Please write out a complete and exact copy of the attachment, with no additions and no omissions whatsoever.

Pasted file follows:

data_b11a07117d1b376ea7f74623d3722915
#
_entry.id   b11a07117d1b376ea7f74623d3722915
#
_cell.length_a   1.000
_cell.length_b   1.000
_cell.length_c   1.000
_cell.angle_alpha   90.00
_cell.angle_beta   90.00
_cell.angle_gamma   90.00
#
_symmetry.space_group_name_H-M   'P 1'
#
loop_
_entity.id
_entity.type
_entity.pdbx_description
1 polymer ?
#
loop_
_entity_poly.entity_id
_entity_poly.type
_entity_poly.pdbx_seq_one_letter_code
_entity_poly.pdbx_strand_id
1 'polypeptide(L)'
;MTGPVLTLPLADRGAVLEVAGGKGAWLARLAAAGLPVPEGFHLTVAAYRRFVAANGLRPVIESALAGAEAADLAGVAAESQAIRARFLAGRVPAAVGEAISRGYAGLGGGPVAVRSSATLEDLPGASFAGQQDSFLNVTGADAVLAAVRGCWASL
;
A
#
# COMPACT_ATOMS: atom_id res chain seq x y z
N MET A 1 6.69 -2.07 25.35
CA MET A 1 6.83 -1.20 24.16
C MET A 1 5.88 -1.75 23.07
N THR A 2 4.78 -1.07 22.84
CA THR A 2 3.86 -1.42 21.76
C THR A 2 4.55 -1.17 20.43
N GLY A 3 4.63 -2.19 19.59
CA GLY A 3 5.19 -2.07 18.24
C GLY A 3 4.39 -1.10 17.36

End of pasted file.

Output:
data_b11a07117d1b376ea7f74623d3722915
#
_entry.id   b11a07117d1b376ea7f74623d3722915
#
_cell.length_a   1.000
_cell.length_b   1.000
_cell.length_c   1.000
_cell.angle_alpha   90.00
_cell.angle_beta   90.00
_cell.angle_gamma   90.00
#
_symmetry.space_group_name_H-M   'P 1'
#
loop_
_entity.id
_entity.type
_entity.pdbx_description
1 polymer ?
#
loop_
_entity_poly.entity_id
_entity_poly.type
_entity_poly.pdbx_seq_one_letter_code
_entity_poly.pdbx_strand_id
1 'polypeptide(L)'
;MTGPVLTLPLADRGAVLEVAGGKGAWLARLAAAGLPVPEGFHLTVAAYRRFVAANGLRPVIESALAGAEAADLAGVAAESQAIRARFLAGRVPAAVGEAISRGYAGLGGGPVAVRSSATLEDLPGASFAGQQDSFLNVTGADAVLAAVRGCWASL
;
A
#
# COMPACT_ATOMS: atom_id res chain seq x y z
N MET A 1 6.69 -2.07 25.35
CA MET A 1 6.83 -1.20 24.16
C MET A 1 5.88 -1.75 23.07
N THR A 2 4.78 -1.07 22.84
CA THR A 2 3.86 -1.42 21.76
C THR A 2 4.55 -1.17 20.43
N GLY A 3 4.63 -2.19 19.59
CA GLY A 3 5.19 -2.07 18.24
C GLY A 3 4.39 -1.10 17.36